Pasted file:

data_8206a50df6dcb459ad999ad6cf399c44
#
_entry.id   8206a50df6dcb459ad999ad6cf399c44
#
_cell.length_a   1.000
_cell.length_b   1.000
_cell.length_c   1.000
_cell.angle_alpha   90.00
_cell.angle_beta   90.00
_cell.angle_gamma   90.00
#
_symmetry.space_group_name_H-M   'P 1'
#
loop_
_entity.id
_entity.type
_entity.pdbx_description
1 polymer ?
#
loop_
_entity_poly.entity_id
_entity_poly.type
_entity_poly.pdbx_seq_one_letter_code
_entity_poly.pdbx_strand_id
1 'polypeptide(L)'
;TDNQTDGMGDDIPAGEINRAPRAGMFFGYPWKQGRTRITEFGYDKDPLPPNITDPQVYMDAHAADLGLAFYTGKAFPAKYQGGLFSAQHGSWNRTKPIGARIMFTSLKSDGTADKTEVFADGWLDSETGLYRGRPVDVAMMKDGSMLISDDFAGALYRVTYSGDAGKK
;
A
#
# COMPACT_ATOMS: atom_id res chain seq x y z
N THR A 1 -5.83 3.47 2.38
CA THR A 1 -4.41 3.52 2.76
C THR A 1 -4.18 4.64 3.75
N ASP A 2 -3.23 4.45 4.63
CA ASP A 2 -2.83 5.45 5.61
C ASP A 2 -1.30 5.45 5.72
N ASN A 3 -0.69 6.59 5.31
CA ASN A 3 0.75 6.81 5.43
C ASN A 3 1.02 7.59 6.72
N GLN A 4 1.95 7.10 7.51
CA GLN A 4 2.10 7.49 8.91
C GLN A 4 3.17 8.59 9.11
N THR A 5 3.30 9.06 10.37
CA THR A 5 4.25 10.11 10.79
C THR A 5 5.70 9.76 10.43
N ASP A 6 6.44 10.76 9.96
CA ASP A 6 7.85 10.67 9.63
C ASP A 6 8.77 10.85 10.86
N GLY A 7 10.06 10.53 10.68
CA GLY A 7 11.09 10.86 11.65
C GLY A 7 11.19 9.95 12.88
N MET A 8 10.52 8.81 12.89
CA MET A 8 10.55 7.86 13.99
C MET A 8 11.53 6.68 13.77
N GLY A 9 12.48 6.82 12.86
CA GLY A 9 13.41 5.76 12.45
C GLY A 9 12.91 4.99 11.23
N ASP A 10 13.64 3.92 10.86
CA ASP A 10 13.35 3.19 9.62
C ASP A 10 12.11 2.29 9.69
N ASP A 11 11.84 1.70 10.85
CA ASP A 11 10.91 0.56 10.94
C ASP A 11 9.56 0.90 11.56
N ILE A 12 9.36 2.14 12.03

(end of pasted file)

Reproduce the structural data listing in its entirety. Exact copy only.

data_8206a50df6dcb459ad999ad6cf399c44
#
_entry.id   8206a50df6dcb459ad999ad6cf399c44
#
_cell.length_a   1.000
_cell.length_b   1.000
_cell.length_c   1.000
_cell.angle_alpha   90.00
_cell.angle_beta   90.00
_cell.angle_gamma   90.00
#
_symmetry.space_group_name_H-M   'P 1'
#
loop_
_entity.id
_entity.type
_entity.pdbx_description
1 polymer ?
#
loop_
_entity_poly.entity_id
_entity_poly.type
_entity_poly.pdbx_seq_one_letter_code
_entity_poly.pdbx_strand_id
1 'polypeptide(L)'
;TDNQTDGMGDDIPAGEINRAPRAGMFFGYPWKQGRTRITEFGYDKDPLPPNITDPQVYMDAHAADLGLAFYTGKAFPAKYQGGLFSAQHGSWNRTKPIGARIMFTSLKSDGTADKTEVFADGWLDSETGLYRGRPVDVAMMKDGSMLISDDFAGALYRVTYSGDAGKK
;
A
#
# COMPACT_ATOMS: atom_id res chain seq x y z
N THR A 1 -5.83 3.47 2.38
CA THR A 1 -4.41 3.52 2.76
C THR A 1 -4.18 4.64 3.75
N ASP A 2 -3.23 4.45 4.63
CA ASP A 2 -2.83 5.45 5.61
C ASP A 2 -1.30 5.45 5.72
N ASN A 3 -0.69 6.59 5.31
CA ASN A 3 0.75 6.81 5.43
C ASN A 3 1.02 7.59 6.72
N GLN A 4 1.95 7.10 7.51
CA GLN A 4 2.10 7.49 8.91
C GLN A 4 3.17 8.59 9.11
N THR A 5 3.30 9.06 10.37
CA THR A 5 4.25 10.11 10.79
C THR A 5 5.70 9.76 10.43
N ASP A 6 6.44 10.76 9.96
CA ASP A 6 7.85 10.67 9.63
C ASP A 6 8.77 10.85 10.86
N GLY A 7 10.06 10.53 10.68
CA GLY A 7 11.09 10.86 11.65
C GLY A 7 11.19 9.95 12.88
N MET A 8 10.52 8.81 12.89
CA MET A 8 10.55 7.86 13.99
C MET A 8 11.53 6.68 13.77
N GLY A 9 12.48 6.82 12.86
CA GLY A 9 13.41 5.76 12.45
C GLY A 9 12.91 4.99 11.23
N ASP A 10 13.64 3.92 10.86
CA ASP A 10 13.35 3.19 9.62
C ASP A 10 12.11 2.29 9.69
N ASP A 11 11.84 1.70 10.85
CA ASP A 11 10.91 0.56 10.94
C ASP A 11 9.56 0.90 11.56
N ILE A 12 9.36 2.14 12.03